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Let’s help clean our shoreline

We need to understand that cleaning Manila Bay will not happen with a snap of a finger.

Joe Zaldarriaga



It has been a year since President Duterte ordered the Department of Environment and Natural Resources (DENR), in cooperation with the Metropolitan Manila Development Authority (MMDA), to launch a massive clean-up drive of Manila Bay, considered one the most stunning natural harbors in the world.

In my column on 2 February last year entitled “Restoring the luster of Manila Bay,” DENR boldly said that by the end of 2019, Filipinos can swim in the bay. I was hopeful then that the promise can be fulfilled and not be just mere ningas kugon.

While Manila Bay is still not fit for swimming and other forms of contact recreation today, DENR Secretary Roy Cimatu said the rehabilitation of Manila Bay remains its top priority in the next two years.

We need to understand that cleaning Manila Bay will not happen with a snap of a finger. DENR is doing this in three phases it hopes to complete over the next three to seven years.

The rehabilitation is currently in its first phase, which is the cleanup and water quality monitoring. The next two phases will be relocation of affected families in the bay area, education, protection and sustainment drive.

Since the campaign was launched in January last year, over 2.3 million kilograms of solid waste collected through cleanups, trash boats and garbage traps have been collected in Metro Manila, Central Luzon and Southern Luzon.

DENR/MMDA’s cleanup drive is similar to what the Metro Pacific Investments Foundation (MPIF), the corporate social responsibility arm of Metro Pacific Investments Corp. (MPIC), has been doing over the last 12 years, through its Shore It Up! (SIU) environmental awareness program, which focuses on underwater and coastal cleanup as core activity.

Last Thursday, MPIF added another site for its SIU program, signing a memorandum of understanding (MoU) with Marinduque’s local government unit (LGU). Marinduque is the ninth province where SIU was launched, considered the country’s longest-running, corporate-backed environment program that partners with LGU for the sustainability of its projects.

The eight other provinces where SIU programs have been launched since 2009 are in Batangas, Oriental Mindoro, Pangasinan, Zambales, Bohol, Surigao del Norte, Cebu and Misamis Oriental.

Marinduque Rep. Lord Allan Jay Velasco and MPIC chairman Manuel V. Pangilinan formalized the agreement, which would jump-start the establishment of the Shore It Up! Foundation in the province.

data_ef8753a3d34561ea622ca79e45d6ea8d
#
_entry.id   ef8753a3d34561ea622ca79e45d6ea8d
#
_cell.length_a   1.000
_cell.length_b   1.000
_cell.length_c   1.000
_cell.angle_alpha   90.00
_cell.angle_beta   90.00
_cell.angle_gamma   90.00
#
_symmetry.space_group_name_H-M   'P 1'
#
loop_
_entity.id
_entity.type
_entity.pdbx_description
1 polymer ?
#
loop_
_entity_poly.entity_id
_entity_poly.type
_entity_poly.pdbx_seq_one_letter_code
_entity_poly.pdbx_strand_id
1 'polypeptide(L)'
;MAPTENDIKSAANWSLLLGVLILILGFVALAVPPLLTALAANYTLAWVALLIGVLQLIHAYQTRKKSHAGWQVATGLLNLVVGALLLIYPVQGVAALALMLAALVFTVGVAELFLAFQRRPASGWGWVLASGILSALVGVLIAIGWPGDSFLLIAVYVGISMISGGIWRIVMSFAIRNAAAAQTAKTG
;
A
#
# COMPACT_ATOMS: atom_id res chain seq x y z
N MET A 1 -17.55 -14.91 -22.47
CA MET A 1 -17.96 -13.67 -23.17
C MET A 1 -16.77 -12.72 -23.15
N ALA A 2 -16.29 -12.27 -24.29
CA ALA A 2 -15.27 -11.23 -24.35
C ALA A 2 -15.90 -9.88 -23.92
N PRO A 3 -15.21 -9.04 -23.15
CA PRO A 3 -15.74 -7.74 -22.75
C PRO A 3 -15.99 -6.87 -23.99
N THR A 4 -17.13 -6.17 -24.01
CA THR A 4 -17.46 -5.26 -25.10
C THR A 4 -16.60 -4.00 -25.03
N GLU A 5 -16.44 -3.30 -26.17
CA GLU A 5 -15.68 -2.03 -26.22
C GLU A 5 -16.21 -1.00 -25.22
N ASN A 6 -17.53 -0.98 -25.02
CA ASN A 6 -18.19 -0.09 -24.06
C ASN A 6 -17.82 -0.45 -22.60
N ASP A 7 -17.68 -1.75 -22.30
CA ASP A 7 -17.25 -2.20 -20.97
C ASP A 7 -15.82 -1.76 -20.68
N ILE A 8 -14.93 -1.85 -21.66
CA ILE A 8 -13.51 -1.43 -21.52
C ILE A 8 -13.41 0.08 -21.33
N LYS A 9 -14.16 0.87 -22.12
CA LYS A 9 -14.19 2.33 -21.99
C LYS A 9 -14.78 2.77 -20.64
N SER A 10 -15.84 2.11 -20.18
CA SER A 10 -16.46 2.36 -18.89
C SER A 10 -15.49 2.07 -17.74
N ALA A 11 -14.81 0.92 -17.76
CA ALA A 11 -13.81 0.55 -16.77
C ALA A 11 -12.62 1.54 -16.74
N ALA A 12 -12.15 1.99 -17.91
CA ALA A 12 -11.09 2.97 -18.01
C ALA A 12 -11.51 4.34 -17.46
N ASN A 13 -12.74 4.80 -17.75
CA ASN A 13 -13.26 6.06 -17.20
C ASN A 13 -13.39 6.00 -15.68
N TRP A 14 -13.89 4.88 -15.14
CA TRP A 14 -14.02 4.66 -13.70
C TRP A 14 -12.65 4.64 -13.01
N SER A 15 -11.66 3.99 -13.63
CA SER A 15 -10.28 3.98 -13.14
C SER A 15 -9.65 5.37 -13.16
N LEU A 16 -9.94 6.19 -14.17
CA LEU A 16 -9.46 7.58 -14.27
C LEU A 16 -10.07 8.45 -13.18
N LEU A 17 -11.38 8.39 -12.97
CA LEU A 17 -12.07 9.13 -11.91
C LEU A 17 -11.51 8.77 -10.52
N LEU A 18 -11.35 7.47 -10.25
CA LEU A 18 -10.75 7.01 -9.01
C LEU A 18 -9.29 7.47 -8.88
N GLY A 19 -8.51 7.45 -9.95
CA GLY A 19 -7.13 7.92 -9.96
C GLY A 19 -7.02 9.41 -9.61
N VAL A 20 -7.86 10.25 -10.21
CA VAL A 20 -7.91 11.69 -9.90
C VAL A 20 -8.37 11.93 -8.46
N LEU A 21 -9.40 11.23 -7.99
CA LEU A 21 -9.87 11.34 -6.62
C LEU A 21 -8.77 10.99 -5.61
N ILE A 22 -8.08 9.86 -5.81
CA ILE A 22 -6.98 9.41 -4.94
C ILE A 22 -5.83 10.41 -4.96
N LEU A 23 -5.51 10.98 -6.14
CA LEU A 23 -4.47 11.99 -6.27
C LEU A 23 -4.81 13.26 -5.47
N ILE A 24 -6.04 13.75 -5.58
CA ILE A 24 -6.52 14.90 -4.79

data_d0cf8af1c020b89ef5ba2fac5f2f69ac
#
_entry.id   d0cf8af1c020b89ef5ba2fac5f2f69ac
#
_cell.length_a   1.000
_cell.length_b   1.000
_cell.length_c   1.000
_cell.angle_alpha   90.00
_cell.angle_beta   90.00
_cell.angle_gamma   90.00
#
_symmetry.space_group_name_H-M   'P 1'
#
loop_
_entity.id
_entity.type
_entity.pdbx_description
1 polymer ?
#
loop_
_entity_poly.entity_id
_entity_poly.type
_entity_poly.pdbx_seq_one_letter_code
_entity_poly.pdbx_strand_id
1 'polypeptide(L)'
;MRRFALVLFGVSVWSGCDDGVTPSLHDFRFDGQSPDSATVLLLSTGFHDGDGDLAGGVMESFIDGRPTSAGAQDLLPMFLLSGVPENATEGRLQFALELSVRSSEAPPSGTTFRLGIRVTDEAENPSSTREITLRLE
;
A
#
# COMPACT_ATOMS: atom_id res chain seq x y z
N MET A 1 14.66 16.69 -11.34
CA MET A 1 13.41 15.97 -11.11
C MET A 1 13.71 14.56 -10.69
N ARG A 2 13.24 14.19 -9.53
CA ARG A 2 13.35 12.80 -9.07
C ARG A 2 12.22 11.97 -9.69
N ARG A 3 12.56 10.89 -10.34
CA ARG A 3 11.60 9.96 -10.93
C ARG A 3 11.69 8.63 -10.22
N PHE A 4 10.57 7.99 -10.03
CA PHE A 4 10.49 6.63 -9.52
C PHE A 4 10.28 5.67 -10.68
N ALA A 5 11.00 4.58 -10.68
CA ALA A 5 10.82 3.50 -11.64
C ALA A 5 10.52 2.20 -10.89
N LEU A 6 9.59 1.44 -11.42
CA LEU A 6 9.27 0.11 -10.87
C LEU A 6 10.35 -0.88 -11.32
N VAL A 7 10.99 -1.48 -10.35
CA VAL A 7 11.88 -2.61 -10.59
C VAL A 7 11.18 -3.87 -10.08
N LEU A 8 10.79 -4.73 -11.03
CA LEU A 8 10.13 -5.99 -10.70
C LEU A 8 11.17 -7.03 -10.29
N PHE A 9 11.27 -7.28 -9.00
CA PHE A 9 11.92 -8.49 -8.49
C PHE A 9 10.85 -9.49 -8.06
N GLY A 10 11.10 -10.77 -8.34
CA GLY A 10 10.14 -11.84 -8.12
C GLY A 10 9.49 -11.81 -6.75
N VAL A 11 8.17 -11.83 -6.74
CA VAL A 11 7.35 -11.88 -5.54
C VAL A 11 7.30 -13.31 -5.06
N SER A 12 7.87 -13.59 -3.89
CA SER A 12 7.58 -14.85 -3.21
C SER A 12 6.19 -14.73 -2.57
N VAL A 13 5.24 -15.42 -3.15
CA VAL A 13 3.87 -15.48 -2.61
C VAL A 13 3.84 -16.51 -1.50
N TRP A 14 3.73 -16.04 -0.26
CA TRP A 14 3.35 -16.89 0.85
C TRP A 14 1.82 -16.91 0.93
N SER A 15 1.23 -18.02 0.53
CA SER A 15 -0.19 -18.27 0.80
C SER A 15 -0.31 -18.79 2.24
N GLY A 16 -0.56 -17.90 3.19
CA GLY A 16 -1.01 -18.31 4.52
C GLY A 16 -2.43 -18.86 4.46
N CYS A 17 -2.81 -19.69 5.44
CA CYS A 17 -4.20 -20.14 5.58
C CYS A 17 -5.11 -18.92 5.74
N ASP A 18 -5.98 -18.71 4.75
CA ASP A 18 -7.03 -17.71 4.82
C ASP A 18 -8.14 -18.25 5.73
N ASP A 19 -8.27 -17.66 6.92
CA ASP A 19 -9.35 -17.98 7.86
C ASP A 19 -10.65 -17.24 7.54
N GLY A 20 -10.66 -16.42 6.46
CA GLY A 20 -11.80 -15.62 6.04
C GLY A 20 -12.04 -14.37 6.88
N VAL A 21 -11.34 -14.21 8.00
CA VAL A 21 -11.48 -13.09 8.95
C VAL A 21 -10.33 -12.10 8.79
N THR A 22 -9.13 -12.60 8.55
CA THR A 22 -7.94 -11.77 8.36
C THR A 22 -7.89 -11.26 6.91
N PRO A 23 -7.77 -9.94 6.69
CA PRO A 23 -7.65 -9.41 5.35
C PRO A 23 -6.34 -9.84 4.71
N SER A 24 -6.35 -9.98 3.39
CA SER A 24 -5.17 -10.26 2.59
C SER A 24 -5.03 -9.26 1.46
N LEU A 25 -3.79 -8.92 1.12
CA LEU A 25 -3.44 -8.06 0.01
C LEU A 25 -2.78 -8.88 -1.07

The program includes the inspection and conservation guardians (marine guardians), underwater cleanup activities, particularly in the province’s coral reefs, an information, education and communication (IEC) campaign to protect over 2,000 hectares of mangroves and eco-tourism promotion.

A popular destination among dive enthusiasts in the country and international dive afficionados, the island of Marinduque also attracts tourists for its rustic, calm and blissful atmosphere.


As with popular tourist attractions, Marinduque has had its share of pollution and ecological malpractice. These have resulted in negative effects to both underwater and coastal living.

Under the MoU, Shore It Up! plans to earmark specific efforts, as well as sustainable programs that will benefit not only the environment, but the local community of Marinduque as well.

According to Melody del Rosario, MPIF president, Shore It Up undertakes environmental issues in a holistic manner. The Foundation believes that for our environmental ecosystem to work, various marine and coastal support must be sustained with livelihood programs and proper education on environmental awareness.

To date, the program has protected 5,324 hectares of mangrove and established three mangrove information centers, trained 1,034 volunteer divers, 36 marine guards and 2,800 junior environmental scouts, assisted 180 families, and partnered with 464 public and private organizations through the help of close to 100,000 volunteers nationwide.

It takes a collaborative effort between the government and private sector to protect and preserve our country’s God-given natural resources and marine life. If we can succeed in restoring the beauty and luster of Manila Bay as well as other undiscovered shoreline and beaches, they all have the potential to become tourist attractions, which would in turn, contribute to our socio-economic development.

Let’s do our share today for the next generation to enjoy and appreciate.

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